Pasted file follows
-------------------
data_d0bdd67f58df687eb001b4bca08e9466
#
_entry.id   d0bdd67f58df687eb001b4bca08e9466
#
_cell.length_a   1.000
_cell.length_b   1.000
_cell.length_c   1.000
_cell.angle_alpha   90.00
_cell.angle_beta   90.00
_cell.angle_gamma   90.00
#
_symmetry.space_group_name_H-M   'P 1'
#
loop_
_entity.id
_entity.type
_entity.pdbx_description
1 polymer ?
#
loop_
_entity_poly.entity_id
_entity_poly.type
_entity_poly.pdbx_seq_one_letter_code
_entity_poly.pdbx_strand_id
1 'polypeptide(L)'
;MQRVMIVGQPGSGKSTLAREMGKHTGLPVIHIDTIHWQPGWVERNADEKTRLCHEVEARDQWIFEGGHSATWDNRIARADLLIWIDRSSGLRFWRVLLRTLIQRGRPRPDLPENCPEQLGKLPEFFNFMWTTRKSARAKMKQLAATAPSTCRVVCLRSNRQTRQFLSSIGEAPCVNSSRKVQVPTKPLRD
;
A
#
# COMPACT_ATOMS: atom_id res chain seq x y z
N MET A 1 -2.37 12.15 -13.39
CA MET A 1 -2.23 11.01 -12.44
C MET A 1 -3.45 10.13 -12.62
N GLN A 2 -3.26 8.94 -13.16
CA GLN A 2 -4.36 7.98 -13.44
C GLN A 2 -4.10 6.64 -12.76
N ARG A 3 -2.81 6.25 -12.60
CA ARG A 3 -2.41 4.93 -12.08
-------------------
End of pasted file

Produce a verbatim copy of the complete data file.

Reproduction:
data_d0bdd67f58df687eb001b4bca08e9466
#
_entry.id   d0bdd67f58df687eb001b4bca08e9466
#
_cell.length_a   1.000
_cell.length_b   1.000
_cell.length_c   1.000
_cell.angle_alpha   90.00
_cell.angle_beta   90.00
_cell.angle_gamma   90.00
#
_symmetry.space_group_name_H-M   'P 1'
#
loop_
_entity.id
_entity.type
_entity.pdbx_description
1 polymer ?
#
loop_
_entity_poly.entity_id
_entity_poly.type
_entity_poly.pdbx_seq_one_letter_code
_entity_poly.pdbx_strand_id
1 'polypeptide(L)'
;MQRVMIVGQPGSGKSTLAREMGKHTGLPVIHIDTIHWQPGWVERNADEKTRLCHEVEARDQWIFEGGHSATWDNRIARADLLIWIDRSSGLRFWRVLLRTLIQRGRPRPDLPENCPEQLGKLPEFFNFMWTTRKSARAKMKQLAATAPSTCRVVCLRSNRQTRQFLSSIGEAPCVNSSRKVQVPTKPLRD
;
A
#
# COMPACT_ATOMS: atom_id res chain seq x y z
N MET A 1 -2.37 12.15 -13.39
CA MET A 1 -2.23 11.01 -12.44
C MET A 1 -3.45 10.13 -12.62
N GLN A 2 -3.26 8.94 -13.16
CA GLN A 2 -4.36 7.98 -13.44
C GLN A 2 -4.10 6.64 -12.76
N ARG A 3 -2.81 6.25 -12.60
CA ARG A 3 -2.41 4.93 -12.08